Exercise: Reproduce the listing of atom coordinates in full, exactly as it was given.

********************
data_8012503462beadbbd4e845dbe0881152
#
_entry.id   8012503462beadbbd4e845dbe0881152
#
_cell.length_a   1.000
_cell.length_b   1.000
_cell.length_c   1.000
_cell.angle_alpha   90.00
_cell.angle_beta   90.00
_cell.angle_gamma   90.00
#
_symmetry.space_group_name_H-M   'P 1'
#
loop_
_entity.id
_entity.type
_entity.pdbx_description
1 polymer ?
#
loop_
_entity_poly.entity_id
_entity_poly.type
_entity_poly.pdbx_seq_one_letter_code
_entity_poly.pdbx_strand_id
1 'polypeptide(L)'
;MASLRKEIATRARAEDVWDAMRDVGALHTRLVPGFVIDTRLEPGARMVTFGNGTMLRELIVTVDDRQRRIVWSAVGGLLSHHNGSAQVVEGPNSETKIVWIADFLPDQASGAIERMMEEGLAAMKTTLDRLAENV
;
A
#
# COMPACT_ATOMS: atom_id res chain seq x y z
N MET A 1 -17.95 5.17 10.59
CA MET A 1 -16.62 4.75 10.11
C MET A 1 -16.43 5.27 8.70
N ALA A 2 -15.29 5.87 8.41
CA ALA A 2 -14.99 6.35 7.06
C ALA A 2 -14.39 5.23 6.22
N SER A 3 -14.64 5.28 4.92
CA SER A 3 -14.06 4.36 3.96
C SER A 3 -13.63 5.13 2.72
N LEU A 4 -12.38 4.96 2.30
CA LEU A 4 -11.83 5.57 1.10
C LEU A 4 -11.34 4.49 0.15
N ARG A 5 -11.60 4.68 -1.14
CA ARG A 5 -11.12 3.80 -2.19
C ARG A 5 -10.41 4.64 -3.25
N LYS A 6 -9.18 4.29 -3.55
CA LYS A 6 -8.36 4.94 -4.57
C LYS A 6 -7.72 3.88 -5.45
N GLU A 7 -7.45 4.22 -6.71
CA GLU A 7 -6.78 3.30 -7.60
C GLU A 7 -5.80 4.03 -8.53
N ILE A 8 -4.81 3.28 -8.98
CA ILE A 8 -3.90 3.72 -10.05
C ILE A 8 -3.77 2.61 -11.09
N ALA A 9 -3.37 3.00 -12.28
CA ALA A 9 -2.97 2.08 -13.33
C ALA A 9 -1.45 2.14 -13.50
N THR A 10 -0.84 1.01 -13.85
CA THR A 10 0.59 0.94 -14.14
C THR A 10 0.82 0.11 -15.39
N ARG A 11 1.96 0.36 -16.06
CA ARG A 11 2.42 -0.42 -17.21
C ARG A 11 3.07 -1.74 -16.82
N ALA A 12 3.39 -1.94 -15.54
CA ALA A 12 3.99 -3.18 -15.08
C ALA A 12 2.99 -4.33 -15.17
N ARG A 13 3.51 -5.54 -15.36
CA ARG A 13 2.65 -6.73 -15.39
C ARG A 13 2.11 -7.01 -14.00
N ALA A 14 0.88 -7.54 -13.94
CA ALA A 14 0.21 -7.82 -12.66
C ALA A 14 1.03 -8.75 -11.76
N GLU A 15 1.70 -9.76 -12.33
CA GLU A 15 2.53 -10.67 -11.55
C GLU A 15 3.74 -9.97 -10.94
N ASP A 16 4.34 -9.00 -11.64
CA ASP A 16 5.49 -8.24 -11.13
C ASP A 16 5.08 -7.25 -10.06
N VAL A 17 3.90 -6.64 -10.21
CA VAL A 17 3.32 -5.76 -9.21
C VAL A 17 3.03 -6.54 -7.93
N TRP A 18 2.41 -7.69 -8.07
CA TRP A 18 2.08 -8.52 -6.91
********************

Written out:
data_8012503462beadbbd4e845dbe0881152
#
_entry.id   8012503462beadbbd4e845dbe0881152
#
_cell.length_a   1.000
_cell.length_b   1.000
_cell.length_c   1.000
_cell.angle_alpha   90.00
_cell.angle_beta   90.00
_cell.angle_gamma   90.00
#
_symmetry.space_group_name_H-M   'P 1'
#
loop_
_entity.id
_entity.type
_entity.pdbx_description
1 polymer ?
#
loop_
_entity_poly.entity_id
_entity_poly.type
_entity_poly.pdbx_seq_one_letter_code
_entity_poly.pdbx_strand_id
1 'polypeptide(L)'
;MASLRKEIATRARAEDVWDAMRDVGALHTRLVPGFVIDTRLEPGARMVTFGNGTMLRELIVTVDDRQRRIVWSAVGGLLSHHNGSAQVVEGPNSETKIVWIADFLPDQASGAIERMMEEGLAAMKTTLDRLAENV
;
A
#
# COMPACT_ATOMS: atom_id res chain seq x y z
N MET A 1 -17.95 5.17 10.59
CA MET A 1 -16.62 4.75 10.11
C MET A 1 -16.43 5.27 8.70
N ALA A 2 -15.29 5.87 8.41
CA ALA A 2 -14.99 6.35 7.06
C ALA A 2 -14.39 5.23 6.22
N SER A 3 -14.64 5.28 4.92
CA SER A 3 -14.06 4.36 3.96
C SER A 3 -13.63 5.13 2.72
N LEU A 4 -12.38 4.96 2.30
CA LEU A 4 -11.83 5.57 1.10
C LEU A 4 -11.34 4.49 0.15
N ARG A 5 -11.60 4.68 -1.14
CA ARG A 5 -11.12 3.80 -2.19
C ARG A 5 -10.41 4.64 -3.25
N LYS A 6 -9.18 4.29 -3.55
CA LYS A 6 -8.36 4.94 -4.57
C LYS A 6 -7.72 3.88 -5.45
N GLU A 7 -7.45 4.22 -6.71
CA GLU A 7 -6.78 3.30 -7.60
C GLU A 7 -5.80 4.03 -8.53
N ILE A 8 -4.81 3.28 -8.98
CA ILE A 8 -3.90 3.72 -10.05
C ILE A 8 -3.77 2.61 -11.09
N ALA A 9 -3.37 3.00 -12.28
CA ALA A 9 -2.97 2.08 -13.33
C ALA A 9 -1.45 2.14 -13.50
N THR A 10 -0.84 1.01 -13.85
CA THR A 10 0.59 0.94 -14.14
C THR A 10 0.82 0.11 -15.39
N ARG A 11 1.96 0.36 -16.06
CA ARG A 11 2.42 -0.42 -17.21
C ARG A 11 3.07 -1.74 -16.82
N ALA A 12 3.39 -1.94 -15.54
CA ALA A 12 3.99 -3.18 -15.08
C ALA A 12 2.99 -4.33 -15.17
N ARG A 13 3.51 -5.54 -15.36
CA ARG A 13 2.65 -6.73 -15.39
C ARG A 13 2.11 -7.01 -14.00
N ALA A 14 0.88 -7.54 -13.94
CA ALA A 14 0.21 -7.82 -12.66
C ALA A 14 1.03 -8.75 -11.76
N GLU A 15 1.70 -9.76 -12.33
CA GLU A 15 2.53 -10.67 -11.55
C GLU A 15 3.74 -9.97 -10.94
N ASP A 16 4.34 -9.00 -11.64
CA ASP A 16 5.49 -8.24 -11.13
C ASP A 16 5.08 -7.25 -10.06
N VAL A 17 3.90 -6.64 -10.21
CA VAL A 17 3.32 -5.76 -9.21
C VAL A 17 3.03 -6.54 -7.93
N TRP A 18 2.41 -7.69 -8.07
CA TRP A 18 2.08 -8.52 -6.91